Pacific Seabird Group (PSG) 39th ANNUAL MEETING
February 7-10, 2012---Turtle Bay, Hawaii
39th Pacific Seabird Group 2012 Complete Program available for
The Schedule is available for download here
· February 7th: registration, committee meetings
· February 8th: regular paper sessions, poster session reception
· February 9th: regular paper sessions, student mentoring mixer
· February 10th: regular paper sessions, closing banquet and luau
· February 11th: field trips
Abstracts are available for download here
John Cooper - Honorary Information Officer for the Agreement on the Conservation of Albatrosses and Petrels (ACAP); John Cooper will be the recipient of PSGs 2012 Lifetime Achievement Award.
Jeffrey Polovina - Chief of the Ecosystem and Oceanography Division (EOD) at NOAA Fisheries, Pacific Islands Fisheries Science Center in Honolulu, Hawaii. His research as a biological oceanographer focuses on understanding the spatial and temporal dynamics of marine ecosystems with an emphasis on high trophic levels.
Matthieu Le Corre - Professor at the University of Réunion Island and deputy director of the Marine Ecology Laboratory of Réunion where he leading the “seabird team.”
Please visit the Plenary Speakers webpage to read short biographies about each speaker.
Tropical Seabird Biology and Conservation
Drs. David Hyrenbach (email@example.com) & Scott Shaffer (Scott.Shaffer@sjsu.edu)
The last two decades have seen a burgeoning of information on the general ecology, distribution, physiology, and population demography of temperate and high latitude seabird species. These advances have been driven by long-term colony-based and at-sea studies throughout the world (e.g. England, France, New Zealand, Australia, Japan, Norway, and USA). In contrast, comparable programs focusing on subtropical and tropical seabird species are far fewer, particularly with regard to at-sea distribution, individual movements and population dynamics. Initially, seminal studies by Fisher, Whittow, Ashmole, Schreiber, and others, focused on the adaptations of seabirds to foraging on low productivity tropical oceans. More recently, the surging interest in tropical seabirds is born out of the desire to understand the seabird distribution in relation to year-to-year variability in food availability, interactions with tuna fisheries, and the looming effects of increasing water temperature and rising sea level from the anticipated climate change. Given the venue of this year’s conference, we felt it was appropriate to host a session devoted to tropical seabirds.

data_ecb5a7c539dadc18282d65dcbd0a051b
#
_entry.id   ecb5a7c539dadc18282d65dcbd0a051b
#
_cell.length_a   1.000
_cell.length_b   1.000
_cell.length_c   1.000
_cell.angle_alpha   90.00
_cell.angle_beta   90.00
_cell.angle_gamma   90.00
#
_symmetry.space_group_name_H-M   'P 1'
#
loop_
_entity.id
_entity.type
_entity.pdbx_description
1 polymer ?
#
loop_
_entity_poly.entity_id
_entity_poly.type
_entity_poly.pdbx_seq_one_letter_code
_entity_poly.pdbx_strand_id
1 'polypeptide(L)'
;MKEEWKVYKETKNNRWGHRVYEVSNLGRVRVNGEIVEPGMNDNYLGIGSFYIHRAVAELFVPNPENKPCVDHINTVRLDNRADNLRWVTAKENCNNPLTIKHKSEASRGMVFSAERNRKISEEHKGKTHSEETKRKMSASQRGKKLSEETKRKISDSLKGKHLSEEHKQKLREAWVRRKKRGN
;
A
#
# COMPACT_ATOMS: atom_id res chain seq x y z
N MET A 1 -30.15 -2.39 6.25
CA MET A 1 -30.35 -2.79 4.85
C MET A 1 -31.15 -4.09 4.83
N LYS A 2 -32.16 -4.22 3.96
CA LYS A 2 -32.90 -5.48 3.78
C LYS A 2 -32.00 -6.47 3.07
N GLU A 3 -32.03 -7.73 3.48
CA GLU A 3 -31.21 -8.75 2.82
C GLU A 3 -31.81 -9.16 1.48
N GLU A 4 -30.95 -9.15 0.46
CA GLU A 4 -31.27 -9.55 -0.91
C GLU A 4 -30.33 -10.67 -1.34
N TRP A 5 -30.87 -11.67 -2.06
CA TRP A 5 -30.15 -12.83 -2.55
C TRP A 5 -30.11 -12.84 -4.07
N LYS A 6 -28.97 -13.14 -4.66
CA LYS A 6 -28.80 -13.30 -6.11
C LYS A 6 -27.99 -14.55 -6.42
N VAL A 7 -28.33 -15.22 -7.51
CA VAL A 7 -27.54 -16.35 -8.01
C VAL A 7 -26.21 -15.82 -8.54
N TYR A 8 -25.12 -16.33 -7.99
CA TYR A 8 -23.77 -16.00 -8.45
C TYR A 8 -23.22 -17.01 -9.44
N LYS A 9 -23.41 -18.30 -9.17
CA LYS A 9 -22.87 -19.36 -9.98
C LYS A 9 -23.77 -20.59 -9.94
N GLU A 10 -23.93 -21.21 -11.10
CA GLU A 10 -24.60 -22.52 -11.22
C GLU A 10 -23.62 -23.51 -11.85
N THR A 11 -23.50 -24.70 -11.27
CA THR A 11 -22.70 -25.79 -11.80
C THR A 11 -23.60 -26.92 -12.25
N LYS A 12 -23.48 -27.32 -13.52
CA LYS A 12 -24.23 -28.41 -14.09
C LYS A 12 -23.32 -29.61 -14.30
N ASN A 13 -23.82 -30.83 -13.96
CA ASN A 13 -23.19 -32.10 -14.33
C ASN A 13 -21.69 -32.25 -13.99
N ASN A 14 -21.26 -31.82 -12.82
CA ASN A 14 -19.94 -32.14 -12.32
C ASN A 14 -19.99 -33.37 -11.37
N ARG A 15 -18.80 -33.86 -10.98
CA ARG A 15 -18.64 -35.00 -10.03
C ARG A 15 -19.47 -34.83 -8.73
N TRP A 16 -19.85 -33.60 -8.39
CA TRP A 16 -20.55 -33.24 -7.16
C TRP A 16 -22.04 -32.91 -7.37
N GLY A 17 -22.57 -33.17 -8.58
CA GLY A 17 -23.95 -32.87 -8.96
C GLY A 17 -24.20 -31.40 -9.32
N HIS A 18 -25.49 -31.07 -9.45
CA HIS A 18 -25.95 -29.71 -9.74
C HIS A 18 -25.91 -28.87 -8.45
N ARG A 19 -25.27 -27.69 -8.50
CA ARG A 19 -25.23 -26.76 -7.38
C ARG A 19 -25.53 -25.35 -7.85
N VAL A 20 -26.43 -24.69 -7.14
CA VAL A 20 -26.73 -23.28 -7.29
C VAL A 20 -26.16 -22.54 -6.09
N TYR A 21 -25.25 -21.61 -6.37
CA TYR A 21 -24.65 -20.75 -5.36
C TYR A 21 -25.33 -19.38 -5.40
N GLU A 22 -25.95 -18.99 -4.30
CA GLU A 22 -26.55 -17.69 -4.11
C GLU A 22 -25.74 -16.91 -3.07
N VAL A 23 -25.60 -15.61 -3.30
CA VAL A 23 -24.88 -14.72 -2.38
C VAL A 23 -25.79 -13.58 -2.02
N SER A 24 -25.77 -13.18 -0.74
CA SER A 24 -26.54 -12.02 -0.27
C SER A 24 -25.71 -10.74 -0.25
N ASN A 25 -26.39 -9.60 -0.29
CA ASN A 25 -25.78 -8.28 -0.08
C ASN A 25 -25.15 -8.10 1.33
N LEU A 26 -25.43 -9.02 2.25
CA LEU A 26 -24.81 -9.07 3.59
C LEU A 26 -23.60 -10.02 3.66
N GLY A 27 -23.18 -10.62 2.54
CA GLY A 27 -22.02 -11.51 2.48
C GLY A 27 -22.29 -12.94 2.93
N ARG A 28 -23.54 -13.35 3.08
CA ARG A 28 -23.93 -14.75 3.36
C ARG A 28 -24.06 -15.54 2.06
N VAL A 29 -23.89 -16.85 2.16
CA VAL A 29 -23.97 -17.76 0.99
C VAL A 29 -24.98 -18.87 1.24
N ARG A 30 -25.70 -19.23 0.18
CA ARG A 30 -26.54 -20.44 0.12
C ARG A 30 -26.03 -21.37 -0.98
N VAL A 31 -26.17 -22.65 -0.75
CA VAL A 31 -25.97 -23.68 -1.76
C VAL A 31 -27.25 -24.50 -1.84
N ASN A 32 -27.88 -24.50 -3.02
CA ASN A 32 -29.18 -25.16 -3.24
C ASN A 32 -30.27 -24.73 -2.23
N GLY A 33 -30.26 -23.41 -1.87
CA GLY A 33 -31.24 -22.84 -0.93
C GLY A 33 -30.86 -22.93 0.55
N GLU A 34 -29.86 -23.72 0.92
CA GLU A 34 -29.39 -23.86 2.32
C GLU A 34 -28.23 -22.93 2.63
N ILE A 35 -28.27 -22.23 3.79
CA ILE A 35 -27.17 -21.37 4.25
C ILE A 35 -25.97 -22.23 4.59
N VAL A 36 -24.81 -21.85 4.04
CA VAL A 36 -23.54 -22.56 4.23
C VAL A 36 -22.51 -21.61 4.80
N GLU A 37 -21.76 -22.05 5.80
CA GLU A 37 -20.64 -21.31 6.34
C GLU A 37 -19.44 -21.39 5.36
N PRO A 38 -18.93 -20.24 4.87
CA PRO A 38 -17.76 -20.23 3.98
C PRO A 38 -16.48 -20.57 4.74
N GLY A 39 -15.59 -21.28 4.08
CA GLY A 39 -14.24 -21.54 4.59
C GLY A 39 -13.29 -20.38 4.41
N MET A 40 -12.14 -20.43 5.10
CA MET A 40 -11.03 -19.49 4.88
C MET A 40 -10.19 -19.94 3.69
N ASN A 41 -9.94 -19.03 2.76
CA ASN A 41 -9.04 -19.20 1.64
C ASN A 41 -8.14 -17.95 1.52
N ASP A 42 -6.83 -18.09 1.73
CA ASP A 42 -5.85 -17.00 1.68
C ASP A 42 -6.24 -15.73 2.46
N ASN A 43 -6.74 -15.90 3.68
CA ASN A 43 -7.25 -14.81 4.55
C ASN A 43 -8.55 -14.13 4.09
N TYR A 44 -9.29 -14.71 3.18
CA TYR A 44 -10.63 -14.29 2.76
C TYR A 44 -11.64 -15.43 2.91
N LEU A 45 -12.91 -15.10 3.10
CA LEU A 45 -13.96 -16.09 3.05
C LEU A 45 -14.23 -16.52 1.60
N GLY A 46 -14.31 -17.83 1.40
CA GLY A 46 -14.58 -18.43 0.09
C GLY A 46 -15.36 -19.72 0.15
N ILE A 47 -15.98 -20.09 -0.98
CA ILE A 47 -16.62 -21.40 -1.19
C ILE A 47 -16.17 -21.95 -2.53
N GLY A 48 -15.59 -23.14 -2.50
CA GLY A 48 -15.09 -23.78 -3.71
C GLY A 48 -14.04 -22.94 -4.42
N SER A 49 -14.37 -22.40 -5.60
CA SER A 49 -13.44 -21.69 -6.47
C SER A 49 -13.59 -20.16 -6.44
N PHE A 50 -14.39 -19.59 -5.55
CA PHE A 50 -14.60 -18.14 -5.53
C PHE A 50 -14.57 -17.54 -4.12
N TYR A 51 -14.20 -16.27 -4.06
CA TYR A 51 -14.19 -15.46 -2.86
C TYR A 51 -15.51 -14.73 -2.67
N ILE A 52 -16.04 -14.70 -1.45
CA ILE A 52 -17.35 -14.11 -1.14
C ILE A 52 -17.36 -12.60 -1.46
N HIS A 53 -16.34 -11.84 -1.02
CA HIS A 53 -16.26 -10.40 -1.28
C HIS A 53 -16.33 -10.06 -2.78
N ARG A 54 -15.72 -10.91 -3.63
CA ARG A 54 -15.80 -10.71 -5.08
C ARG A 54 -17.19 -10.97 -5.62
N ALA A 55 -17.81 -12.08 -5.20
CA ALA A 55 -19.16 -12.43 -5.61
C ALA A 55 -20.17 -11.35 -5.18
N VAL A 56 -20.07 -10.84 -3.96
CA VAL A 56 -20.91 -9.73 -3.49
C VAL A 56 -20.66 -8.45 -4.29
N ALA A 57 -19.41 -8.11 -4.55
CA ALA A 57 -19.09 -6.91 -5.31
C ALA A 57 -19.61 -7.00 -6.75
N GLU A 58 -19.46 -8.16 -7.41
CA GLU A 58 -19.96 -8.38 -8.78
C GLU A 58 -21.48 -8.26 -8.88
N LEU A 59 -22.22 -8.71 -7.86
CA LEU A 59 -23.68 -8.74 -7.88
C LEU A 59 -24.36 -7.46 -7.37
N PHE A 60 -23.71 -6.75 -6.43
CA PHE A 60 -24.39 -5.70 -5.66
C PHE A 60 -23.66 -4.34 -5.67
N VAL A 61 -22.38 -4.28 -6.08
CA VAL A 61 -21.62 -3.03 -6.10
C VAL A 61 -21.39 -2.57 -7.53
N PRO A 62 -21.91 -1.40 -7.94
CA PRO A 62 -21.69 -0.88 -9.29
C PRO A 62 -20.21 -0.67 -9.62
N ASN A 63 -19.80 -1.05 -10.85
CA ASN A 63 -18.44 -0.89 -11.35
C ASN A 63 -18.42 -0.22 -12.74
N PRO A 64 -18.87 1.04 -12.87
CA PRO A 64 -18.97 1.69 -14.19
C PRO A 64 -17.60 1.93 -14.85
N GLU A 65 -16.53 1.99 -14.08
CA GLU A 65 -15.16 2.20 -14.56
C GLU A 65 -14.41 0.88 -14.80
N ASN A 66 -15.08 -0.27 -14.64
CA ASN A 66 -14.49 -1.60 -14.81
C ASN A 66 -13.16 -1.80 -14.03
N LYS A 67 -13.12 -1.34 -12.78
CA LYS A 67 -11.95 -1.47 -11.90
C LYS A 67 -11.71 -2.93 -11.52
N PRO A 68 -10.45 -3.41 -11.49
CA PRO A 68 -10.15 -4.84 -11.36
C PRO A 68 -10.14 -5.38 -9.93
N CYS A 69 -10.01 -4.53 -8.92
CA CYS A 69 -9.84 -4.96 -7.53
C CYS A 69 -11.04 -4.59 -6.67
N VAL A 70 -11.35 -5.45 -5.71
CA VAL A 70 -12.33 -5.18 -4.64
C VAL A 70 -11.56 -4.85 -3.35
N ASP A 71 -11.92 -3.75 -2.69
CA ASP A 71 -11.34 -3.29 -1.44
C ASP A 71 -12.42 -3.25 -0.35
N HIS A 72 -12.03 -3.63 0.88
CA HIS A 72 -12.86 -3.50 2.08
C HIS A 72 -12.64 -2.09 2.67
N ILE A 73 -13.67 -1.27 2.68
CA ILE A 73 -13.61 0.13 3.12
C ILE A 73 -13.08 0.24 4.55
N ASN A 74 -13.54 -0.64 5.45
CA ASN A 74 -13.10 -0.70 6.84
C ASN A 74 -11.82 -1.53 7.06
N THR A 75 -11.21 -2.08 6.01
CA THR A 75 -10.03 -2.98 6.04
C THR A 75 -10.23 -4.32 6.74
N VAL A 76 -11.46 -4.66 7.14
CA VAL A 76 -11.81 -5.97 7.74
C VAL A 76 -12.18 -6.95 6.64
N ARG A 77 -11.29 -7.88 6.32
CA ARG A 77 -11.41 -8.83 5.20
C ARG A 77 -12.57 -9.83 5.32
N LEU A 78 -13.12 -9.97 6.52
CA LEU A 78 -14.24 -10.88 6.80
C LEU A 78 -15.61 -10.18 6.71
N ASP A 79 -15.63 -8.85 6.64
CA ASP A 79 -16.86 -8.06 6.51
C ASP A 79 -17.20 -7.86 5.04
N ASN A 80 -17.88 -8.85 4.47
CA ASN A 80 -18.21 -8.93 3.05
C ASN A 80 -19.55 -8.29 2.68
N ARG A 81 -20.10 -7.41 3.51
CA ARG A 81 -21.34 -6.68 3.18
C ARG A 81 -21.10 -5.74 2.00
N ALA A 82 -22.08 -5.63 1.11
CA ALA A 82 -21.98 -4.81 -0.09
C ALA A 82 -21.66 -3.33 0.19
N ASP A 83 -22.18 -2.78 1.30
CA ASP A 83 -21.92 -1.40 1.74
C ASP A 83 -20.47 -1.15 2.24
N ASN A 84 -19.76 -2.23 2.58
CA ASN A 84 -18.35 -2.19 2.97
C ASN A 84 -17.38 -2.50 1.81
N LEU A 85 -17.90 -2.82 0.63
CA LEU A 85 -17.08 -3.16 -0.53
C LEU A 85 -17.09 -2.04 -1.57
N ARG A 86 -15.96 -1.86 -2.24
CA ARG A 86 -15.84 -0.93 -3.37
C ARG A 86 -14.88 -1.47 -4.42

To this end, we will convene a special paper session (SPS) highlighting the biology of tropical seabirds, with an emphasis on novel perspectives that increase our understanding of their ecology and their roles in marine ecosystems, and comparative studies that review differences between tropical and higher latitude species. The SPS will include an introductory talk and a 2-hour (8- paper) session, incorporating invited speakers and relevant contributed abstracts of presentations that fit within the realm of tropical seabird biology. Please note that the length of the proposed SPS may be lengthened / shortened to accommodate the scientific program and meeting schedule.
Where Seabirds and Tuna Meet: Biology and Management of Subsurface Predator Facilitated Foraging